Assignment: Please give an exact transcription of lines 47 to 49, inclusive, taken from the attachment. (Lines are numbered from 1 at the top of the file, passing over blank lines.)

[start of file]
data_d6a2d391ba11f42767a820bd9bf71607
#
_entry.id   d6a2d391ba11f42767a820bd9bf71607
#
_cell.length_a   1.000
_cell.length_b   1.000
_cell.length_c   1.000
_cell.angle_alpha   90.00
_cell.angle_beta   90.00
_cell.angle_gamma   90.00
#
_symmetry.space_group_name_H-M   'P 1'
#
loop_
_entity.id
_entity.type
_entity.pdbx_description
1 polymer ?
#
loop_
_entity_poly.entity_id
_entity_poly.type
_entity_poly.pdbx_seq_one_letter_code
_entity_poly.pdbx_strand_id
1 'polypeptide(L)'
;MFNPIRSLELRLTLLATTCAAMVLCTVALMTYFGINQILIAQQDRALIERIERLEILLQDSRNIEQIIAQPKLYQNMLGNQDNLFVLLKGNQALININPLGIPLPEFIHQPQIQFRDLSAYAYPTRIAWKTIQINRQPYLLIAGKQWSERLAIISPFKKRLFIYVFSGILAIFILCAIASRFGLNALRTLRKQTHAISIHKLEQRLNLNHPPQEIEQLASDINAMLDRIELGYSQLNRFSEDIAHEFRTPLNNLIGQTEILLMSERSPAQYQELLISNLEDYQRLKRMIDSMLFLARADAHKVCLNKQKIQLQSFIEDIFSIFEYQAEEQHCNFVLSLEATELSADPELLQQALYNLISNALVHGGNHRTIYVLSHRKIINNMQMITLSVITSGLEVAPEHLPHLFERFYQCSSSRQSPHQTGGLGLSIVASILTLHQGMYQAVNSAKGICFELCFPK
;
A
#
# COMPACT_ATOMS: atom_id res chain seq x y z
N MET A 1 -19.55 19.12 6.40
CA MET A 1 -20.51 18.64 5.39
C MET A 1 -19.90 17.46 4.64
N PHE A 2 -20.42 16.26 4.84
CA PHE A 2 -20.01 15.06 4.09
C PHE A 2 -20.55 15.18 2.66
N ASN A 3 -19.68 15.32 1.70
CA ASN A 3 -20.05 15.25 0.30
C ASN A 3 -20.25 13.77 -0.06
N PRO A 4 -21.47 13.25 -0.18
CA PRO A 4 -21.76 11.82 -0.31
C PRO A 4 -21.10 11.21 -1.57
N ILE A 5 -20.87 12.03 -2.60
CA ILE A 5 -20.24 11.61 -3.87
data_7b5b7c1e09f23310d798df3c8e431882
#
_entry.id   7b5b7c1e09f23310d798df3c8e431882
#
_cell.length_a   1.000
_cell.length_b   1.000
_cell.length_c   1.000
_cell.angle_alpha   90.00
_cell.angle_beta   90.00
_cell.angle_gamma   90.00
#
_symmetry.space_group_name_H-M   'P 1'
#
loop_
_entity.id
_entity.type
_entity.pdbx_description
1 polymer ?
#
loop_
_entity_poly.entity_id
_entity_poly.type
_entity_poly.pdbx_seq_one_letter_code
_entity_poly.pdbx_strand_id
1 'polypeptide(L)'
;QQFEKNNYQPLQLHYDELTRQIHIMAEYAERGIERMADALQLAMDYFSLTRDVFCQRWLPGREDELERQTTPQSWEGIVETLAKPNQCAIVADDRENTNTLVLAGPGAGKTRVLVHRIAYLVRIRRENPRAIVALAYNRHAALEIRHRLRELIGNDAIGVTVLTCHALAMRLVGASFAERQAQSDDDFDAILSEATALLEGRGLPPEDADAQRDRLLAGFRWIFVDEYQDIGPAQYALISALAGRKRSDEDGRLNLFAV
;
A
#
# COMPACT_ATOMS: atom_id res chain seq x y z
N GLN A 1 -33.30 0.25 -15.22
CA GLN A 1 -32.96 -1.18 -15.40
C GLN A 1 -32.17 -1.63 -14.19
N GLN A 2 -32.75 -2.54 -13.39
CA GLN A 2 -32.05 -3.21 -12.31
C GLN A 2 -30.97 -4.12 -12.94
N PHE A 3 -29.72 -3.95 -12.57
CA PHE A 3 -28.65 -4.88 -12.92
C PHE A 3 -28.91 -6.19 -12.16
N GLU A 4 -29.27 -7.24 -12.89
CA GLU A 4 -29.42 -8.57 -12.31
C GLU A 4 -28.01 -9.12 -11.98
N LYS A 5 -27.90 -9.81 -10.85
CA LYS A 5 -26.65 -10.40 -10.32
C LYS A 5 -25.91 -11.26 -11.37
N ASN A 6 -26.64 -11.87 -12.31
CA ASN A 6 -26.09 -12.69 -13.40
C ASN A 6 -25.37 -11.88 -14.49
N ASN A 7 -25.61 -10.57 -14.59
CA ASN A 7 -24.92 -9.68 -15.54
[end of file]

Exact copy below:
_entry.id   7b5b7c1e09f23310d798df3c8e431882
#
_cell.length_a   1.000